Control is the very essence of the sport of wrestling. Simply stated, control occurs when an individual wrestler has gained control of his opponent in such a way that he or she has restraining power over them. A wrestler who has control over an opponent is in a position of advantage. Control has three phases – gaining, losing and changing. All three phases allow each wrestler an opportunity to score points. Wrestling is an extremely quick and fast-moving sport where control is gained, lost or changed in a matter of seconds. It is important that contest officials frequently hone their skills to be able to identify the various phases of control. Wrestling boasts specialists in various aspects of the sport. As one example, “takedown specialists” are known to accumulate points for taking their opponent to the mat frequently, not being able to get a fall or near fall but will use a strategy to outscore their opponent by means of repeated takedowns. The more familiar an official is with the various moves and maneuvers, the more valuable they will be to the young people they serve in this wonderful sport.
The rear-standing position with a trapped arm should be considered potentially dangerous and should be monitored very closely by the referee. Coaches, officials and competitors should be aware of the potential for injury in this situation if the defensive wrestler is returned to the mat and has no arm available to break his/her fall. Although a number of safe scoring opportunities may come from this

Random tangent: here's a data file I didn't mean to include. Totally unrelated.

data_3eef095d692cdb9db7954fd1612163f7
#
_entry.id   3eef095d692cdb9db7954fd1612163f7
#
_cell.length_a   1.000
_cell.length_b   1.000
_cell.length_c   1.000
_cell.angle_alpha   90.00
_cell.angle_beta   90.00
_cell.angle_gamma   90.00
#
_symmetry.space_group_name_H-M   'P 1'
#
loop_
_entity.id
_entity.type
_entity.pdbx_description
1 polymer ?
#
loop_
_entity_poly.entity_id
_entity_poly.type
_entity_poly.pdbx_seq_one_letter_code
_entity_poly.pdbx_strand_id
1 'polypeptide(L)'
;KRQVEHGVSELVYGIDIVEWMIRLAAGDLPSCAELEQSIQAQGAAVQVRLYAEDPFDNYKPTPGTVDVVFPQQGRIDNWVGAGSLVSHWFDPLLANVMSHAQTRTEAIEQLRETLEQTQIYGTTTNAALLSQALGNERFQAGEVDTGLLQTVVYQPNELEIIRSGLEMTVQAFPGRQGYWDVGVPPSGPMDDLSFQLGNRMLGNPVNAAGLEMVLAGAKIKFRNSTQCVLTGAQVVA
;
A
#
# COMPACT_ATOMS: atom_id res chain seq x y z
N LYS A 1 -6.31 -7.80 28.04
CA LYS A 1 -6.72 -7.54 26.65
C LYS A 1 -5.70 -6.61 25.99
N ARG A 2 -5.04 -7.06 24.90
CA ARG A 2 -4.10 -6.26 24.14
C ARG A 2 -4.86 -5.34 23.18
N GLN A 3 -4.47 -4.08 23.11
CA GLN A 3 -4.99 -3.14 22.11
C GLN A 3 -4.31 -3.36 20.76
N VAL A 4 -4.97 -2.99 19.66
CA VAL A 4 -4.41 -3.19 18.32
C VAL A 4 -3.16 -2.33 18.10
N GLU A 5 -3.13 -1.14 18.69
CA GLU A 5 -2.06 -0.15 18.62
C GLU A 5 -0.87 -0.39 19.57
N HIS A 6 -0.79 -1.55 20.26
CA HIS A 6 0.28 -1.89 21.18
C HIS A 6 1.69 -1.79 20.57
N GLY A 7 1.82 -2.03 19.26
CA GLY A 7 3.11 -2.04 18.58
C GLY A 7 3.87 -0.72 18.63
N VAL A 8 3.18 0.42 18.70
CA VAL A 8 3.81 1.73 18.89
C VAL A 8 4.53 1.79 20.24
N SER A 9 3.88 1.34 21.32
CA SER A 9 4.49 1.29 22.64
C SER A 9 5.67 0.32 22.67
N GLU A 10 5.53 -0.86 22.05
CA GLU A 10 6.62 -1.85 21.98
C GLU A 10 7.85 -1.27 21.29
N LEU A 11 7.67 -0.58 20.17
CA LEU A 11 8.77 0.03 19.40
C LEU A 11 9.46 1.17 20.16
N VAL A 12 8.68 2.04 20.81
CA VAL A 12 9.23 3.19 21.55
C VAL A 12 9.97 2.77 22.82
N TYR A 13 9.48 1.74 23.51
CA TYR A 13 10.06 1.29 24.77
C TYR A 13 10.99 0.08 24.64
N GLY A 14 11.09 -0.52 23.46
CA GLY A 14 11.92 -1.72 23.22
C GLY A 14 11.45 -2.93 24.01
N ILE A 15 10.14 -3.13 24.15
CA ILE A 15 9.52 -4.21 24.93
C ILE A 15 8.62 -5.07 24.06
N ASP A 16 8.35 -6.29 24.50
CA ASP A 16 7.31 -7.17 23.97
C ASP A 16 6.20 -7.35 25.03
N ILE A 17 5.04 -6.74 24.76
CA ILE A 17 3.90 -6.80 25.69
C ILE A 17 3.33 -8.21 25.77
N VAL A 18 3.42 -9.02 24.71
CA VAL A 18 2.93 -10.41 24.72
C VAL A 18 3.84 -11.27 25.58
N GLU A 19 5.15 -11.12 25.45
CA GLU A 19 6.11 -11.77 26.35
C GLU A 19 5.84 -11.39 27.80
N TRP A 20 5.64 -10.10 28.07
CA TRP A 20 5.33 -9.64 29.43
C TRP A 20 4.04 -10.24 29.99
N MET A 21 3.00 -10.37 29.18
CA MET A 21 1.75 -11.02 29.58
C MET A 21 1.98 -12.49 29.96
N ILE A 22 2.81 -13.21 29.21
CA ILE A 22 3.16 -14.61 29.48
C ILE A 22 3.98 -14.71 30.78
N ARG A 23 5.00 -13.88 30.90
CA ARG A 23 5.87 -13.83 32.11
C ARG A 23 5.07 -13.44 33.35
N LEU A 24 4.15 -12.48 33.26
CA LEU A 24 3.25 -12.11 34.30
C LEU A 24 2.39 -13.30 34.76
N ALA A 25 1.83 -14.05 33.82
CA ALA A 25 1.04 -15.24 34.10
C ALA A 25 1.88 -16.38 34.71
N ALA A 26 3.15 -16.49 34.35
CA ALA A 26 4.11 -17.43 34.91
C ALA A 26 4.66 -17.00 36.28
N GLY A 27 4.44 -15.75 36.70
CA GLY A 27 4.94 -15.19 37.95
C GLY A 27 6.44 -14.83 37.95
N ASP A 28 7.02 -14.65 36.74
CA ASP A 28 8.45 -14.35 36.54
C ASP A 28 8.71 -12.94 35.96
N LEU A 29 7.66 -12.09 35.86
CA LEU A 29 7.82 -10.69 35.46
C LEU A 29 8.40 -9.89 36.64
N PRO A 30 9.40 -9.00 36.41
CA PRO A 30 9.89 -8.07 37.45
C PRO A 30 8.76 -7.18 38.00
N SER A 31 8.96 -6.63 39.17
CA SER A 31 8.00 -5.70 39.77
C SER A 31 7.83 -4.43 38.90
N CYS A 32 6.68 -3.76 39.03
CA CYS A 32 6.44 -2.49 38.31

hold, coaches, officials and competitors should must work together to educate and ensure that wrestlers are returned to the mat safely. Officials should pay special attention to the wrestler who is lifted off the mat with a trapped arm. In all situations, returning a wrestler to the mat in a controlled fashion should be one of the highest priorities.
SPORTSMANSHIP/GOOD SPORTING BEHAVIOR
When surveyed, young people have indicated that their primary purpose for participating is to “have fun.” Winning is further down the list of expected outcomes. The beneficial effect of activity/athletic participation is annually researched as a good and healthy experience and is a precursor for future success in life. We all have a vested interest and role in preserving the positive benefits that young people experience when playing high school sports.
Officials and coaches need to work together. Each match is another opportunity for coaches and officials to teach not only wrestling, but also model good sporting behavior as well. The positive values that are learned will serve the wrestlers long after their wrestling experience has concluded. Match1 situations typically provide a coach the opportunity to identify a teachable moment to reinforce good sporting behavior.